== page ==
Co-starring as Henry Lowden is Robert Bray (1917-1983), who was a Marine in WWII and who followed his service with a screen career that lasted from 1946 to 1968. He played Mike Hammer in My Gun is Quick (1957), was a regular on Stagecoach West (1960-61), appeared on The Twilight Zone, and was seen in five episodes of the Hitchcock series, including "Not the Running Type." He is best-known for his role as a regular on Lassie from 1964-68.

In smaller roles:
  • Ronald Nicholas as Arnold Mathias; he had a brief career on TV from 1959 to 1965 and also appeared in "Incident in a Small Jail" on Alfred Hitchcock Presents.
  • Theodore Newton (1904-1963) as Sam Kern, Spengler's assistant; he was on Broadway from 1928 to 1951, on film from 1933 to 1963, and on TV from 1949 to 1963. He was in seven episodes of the Hitchcock show, including "O Youth and Beauty!" and "What Really Happened."
  • Jacqueline Holt (1929- ) as Miss Foster, the secretary; she had a brief career on TV from 1955 to 1960 and this was the only episode of the Hitchcock show in which she appeared.
  • Joseph Hamilton (1899-1965) as the station master; he started in vaudeville as a teenager and then appeared in local theater for decades before embarking on a career on the big and small screens that lasted from 1954 to 1965. He appeared in five episodes of the Hitchcock show, including "The Five-Forty Eight."
  • Cyril Delevanti (1889-1975) as Josiah Wingate, the former bank president; he was born in London and appeared on the stage there before emigrating to America in 1921. He continued to appear on stage and had a long career on film and TV, playing mostly bit parts. He was seen on the Hitchcock show three times, including "The Derelicts," and he was also seen on The Twilight Zone five times, Thriller, and Night Gallery.
Stark House recently published Turning the Tables: The Short Stories of Helen Nielsen, a volume that includes the short story that was the source for "Letter of Credit."

Read "Henry Lowden Alias Henry Taylor" online here, watch "Letter of Credit here, or buy the DVD here. Read the GenreSnaps take on this episode here.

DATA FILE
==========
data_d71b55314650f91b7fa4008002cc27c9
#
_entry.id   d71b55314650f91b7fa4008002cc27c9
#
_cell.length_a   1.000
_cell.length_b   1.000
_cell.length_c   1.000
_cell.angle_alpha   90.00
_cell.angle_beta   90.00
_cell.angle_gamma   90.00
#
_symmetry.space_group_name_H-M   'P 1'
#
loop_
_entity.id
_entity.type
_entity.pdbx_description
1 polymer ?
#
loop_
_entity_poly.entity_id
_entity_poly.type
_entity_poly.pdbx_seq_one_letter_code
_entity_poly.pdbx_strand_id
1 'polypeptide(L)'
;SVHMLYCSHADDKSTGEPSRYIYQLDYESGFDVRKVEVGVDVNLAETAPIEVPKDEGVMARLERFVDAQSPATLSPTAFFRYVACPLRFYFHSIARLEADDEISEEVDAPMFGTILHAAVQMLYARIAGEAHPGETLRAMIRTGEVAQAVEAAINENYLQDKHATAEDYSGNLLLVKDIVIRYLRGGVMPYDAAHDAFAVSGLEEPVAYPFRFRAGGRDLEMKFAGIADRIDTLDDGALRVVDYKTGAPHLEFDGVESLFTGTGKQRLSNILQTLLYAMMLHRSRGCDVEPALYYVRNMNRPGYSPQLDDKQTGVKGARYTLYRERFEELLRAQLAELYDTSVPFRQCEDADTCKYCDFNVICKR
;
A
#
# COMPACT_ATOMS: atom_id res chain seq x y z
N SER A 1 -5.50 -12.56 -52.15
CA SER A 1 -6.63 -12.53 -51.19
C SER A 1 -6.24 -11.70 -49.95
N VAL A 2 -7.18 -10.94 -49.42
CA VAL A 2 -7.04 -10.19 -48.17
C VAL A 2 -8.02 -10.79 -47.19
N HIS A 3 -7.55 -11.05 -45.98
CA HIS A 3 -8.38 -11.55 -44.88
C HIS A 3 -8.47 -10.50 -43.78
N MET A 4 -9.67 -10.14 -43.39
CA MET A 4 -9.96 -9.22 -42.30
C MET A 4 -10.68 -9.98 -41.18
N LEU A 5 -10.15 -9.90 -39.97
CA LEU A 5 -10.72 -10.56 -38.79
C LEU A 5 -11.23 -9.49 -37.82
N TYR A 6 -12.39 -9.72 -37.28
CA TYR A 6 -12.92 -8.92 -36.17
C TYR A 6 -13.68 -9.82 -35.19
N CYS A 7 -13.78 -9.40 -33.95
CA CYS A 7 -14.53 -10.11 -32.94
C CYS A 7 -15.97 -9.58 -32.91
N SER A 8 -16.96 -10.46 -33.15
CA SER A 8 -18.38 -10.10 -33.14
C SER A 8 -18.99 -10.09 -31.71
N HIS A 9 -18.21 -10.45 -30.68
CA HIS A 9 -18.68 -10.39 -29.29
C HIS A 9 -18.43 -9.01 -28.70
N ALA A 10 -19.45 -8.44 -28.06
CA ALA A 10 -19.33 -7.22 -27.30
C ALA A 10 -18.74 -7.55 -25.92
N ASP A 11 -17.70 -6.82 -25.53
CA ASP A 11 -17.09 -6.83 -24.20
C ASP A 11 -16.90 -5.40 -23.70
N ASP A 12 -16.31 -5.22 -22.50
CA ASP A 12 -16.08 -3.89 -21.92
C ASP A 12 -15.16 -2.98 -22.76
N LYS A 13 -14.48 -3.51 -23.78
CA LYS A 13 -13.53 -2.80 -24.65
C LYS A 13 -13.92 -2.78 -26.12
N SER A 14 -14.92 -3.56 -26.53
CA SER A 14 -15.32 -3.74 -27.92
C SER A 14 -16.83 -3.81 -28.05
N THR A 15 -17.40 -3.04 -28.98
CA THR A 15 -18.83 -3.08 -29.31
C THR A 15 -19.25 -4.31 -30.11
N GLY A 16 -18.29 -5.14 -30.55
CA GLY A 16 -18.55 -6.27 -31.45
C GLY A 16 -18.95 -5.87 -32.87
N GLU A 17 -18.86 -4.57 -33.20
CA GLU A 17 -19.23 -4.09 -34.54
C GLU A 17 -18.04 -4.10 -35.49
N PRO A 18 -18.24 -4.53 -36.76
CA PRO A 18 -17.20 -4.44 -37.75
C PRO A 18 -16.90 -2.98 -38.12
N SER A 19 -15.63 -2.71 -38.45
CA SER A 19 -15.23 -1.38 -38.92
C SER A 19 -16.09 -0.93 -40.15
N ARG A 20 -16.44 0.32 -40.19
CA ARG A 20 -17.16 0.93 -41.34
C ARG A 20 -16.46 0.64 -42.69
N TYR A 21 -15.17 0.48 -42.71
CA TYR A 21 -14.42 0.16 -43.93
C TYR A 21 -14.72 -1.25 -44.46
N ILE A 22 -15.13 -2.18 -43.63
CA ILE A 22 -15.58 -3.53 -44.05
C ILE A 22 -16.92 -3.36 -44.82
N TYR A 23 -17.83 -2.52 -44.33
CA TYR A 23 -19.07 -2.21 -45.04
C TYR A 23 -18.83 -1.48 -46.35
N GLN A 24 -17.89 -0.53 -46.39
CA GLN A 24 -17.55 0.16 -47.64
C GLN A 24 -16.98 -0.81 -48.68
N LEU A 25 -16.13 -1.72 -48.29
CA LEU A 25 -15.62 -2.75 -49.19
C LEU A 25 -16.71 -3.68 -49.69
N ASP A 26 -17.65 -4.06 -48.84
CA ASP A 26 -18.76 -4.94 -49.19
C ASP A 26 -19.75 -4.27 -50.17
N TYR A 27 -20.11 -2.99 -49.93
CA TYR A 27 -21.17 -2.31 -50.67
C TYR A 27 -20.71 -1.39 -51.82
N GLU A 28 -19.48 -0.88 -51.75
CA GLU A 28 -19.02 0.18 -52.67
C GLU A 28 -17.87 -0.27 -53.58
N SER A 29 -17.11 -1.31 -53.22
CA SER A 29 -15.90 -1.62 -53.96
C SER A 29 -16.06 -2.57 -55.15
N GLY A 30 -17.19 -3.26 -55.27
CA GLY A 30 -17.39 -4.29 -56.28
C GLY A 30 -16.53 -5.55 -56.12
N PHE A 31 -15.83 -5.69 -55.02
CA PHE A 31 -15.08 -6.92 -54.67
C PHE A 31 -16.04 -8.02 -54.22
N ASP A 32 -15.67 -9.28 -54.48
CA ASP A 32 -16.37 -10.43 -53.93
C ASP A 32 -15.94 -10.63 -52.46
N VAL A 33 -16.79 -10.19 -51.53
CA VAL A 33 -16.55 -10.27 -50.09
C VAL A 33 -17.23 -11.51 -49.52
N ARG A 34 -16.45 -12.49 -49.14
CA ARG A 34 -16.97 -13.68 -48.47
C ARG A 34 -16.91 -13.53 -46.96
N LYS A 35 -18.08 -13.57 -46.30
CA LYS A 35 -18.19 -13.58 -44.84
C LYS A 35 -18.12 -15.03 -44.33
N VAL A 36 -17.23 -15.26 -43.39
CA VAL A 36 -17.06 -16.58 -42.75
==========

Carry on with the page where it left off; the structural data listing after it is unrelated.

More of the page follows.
Grams, Martin, and Patrik Wikstrom. The Alfred Hitchcock Presents Companion. OTR Pub., 2001. 


"Letter of Credit." Alfred Hitchcock Presents, season 5, episode 36, CBS, 19 June 1960.

Nielsen, Helen. "Henry Lowden Alias Henry Taylor." Rolling Gravestones, edited by Alfred Hitchcock, Dell, New York, 1971, pp. 74–92.

Stephensen-Payne, Phil. Galactic Central,

Wikipedia, Wikimedia Foundation,

Listen to Al Sjoerdsma discuss "Conversation over a Corpse" here!

Listen to Annie and Kathryn discuss "The West Warlock Time Capsule" here!

In two weeks: "The Baby-Blue Expression," starring Sarah Marshall!


john kenrick said...

Thanks for the review of Letter Of Credit, Jack, which I enjoyed, and have watched at least three times, maybe more, on AHP. The story is tough to follow, and the actors all play effectively, especially Robert Bray, whose presence I always find charismatic. His height and aggressive manner suggest that he's ahead of the curve; however, as so often the case with him, as a shady sort, his good looks notwithstanding. He pretty much owns this episode, in which he comes across as the sharpest tool in the shed. Bob Sweeney and Theodore Newton seem too weak to be a match for him, but maybe that's the point. The only downside for me is that it consists of, mostly of back story and exposition, making much of it guesswork for the first time viewer. That aside, it's well made.

Jack Seabrook said...

Thanks, John! I thought it dragged a little and looked like a money-saving episode. The changes from the story make it less effective.

john kenrick said...

True about the money saving, Jack, but sometimes it can work in an episode's favor, notably in some entries Claude Rains appeared in (and his salary couldn't have been cheap). The Peter Lorre-Steve McQueen Man From The South was cheaply done, or the backgrounds were. Also excellent, The Creeper, with a bravura wild-eyed turn from Harry Townes was a B budget A level Hitch entry. Also, the Roald Dahl adaptation, Poison, very well made, with top quality players, looked like it was filmed on leftover sets from a Jungle Jim episode. I don't associate high budgets with quality drama on the Hitchcock shows, especially the half-hours.

Jack Seabrook said...

I agree with you. In regard to this episode, the lack of a star, the repeating shots in the flashbacks, and the decision to set most of the show in the one office all seemed like budget decisions and I thought Henreid was doing his best to inject some visual interest with some of his shot choices.